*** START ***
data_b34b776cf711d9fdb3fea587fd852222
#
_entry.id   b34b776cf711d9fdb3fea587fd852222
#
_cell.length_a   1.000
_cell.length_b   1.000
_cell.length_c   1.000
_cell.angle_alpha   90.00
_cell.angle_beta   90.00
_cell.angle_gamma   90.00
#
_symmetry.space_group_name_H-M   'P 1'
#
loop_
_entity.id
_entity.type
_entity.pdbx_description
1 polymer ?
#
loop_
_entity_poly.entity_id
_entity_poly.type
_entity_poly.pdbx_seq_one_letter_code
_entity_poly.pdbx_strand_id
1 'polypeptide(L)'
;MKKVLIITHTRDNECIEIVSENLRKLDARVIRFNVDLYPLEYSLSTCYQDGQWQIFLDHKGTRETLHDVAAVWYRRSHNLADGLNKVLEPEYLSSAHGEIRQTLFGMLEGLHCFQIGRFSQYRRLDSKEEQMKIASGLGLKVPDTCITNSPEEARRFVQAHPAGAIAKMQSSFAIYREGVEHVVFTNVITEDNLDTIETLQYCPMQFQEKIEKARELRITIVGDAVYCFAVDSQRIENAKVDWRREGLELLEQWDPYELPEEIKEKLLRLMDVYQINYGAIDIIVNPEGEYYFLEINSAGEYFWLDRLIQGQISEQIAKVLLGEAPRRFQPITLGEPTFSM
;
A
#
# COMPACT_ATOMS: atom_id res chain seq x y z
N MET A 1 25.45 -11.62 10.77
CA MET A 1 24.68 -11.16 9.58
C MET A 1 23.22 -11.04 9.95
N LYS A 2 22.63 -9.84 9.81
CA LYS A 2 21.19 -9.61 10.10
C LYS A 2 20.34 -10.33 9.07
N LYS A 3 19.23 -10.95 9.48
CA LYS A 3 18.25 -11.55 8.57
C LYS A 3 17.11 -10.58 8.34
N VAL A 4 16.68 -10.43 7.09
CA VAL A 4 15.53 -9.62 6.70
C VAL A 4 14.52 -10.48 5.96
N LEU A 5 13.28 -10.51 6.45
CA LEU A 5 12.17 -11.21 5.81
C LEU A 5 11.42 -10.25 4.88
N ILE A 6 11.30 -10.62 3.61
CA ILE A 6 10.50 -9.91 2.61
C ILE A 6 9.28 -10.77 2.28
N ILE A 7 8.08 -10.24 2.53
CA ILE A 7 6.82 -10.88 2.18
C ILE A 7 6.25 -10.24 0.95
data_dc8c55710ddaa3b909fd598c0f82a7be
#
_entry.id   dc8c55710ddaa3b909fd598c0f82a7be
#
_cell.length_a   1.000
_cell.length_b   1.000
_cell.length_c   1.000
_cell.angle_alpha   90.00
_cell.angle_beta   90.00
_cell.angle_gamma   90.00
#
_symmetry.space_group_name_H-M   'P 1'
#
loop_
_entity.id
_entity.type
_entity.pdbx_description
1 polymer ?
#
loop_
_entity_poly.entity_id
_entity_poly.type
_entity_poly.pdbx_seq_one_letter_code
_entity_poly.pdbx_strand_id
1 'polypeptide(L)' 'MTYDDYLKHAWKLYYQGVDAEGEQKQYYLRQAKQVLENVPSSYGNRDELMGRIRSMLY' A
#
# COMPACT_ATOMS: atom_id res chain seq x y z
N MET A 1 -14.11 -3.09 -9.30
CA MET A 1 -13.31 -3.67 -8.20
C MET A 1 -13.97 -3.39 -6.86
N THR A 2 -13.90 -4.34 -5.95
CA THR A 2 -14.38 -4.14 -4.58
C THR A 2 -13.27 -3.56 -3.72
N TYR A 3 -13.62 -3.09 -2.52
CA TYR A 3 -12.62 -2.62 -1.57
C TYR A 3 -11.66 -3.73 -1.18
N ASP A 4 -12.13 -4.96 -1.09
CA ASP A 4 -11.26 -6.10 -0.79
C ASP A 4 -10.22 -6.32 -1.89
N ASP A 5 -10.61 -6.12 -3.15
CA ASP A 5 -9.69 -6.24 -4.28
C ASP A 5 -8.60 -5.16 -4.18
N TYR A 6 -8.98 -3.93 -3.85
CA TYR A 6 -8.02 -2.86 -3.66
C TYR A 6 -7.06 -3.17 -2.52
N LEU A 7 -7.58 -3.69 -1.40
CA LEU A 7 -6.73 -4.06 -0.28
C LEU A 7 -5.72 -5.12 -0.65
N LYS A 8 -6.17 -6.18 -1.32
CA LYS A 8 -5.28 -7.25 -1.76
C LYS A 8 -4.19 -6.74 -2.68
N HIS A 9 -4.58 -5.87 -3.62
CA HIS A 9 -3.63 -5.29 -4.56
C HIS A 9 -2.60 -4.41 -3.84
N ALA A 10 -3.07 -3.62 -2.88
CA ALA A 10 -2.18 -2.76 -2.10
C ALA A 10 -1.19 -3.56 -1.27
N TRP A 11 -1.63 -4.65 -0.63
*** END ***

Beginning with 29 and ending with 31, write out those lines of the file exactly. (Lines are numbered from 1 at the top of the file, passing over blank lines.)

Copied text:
#
# COMPACT_ATOMS: atom_id res chain seq x y z
N MET A 1 25.45 -11.62 10.77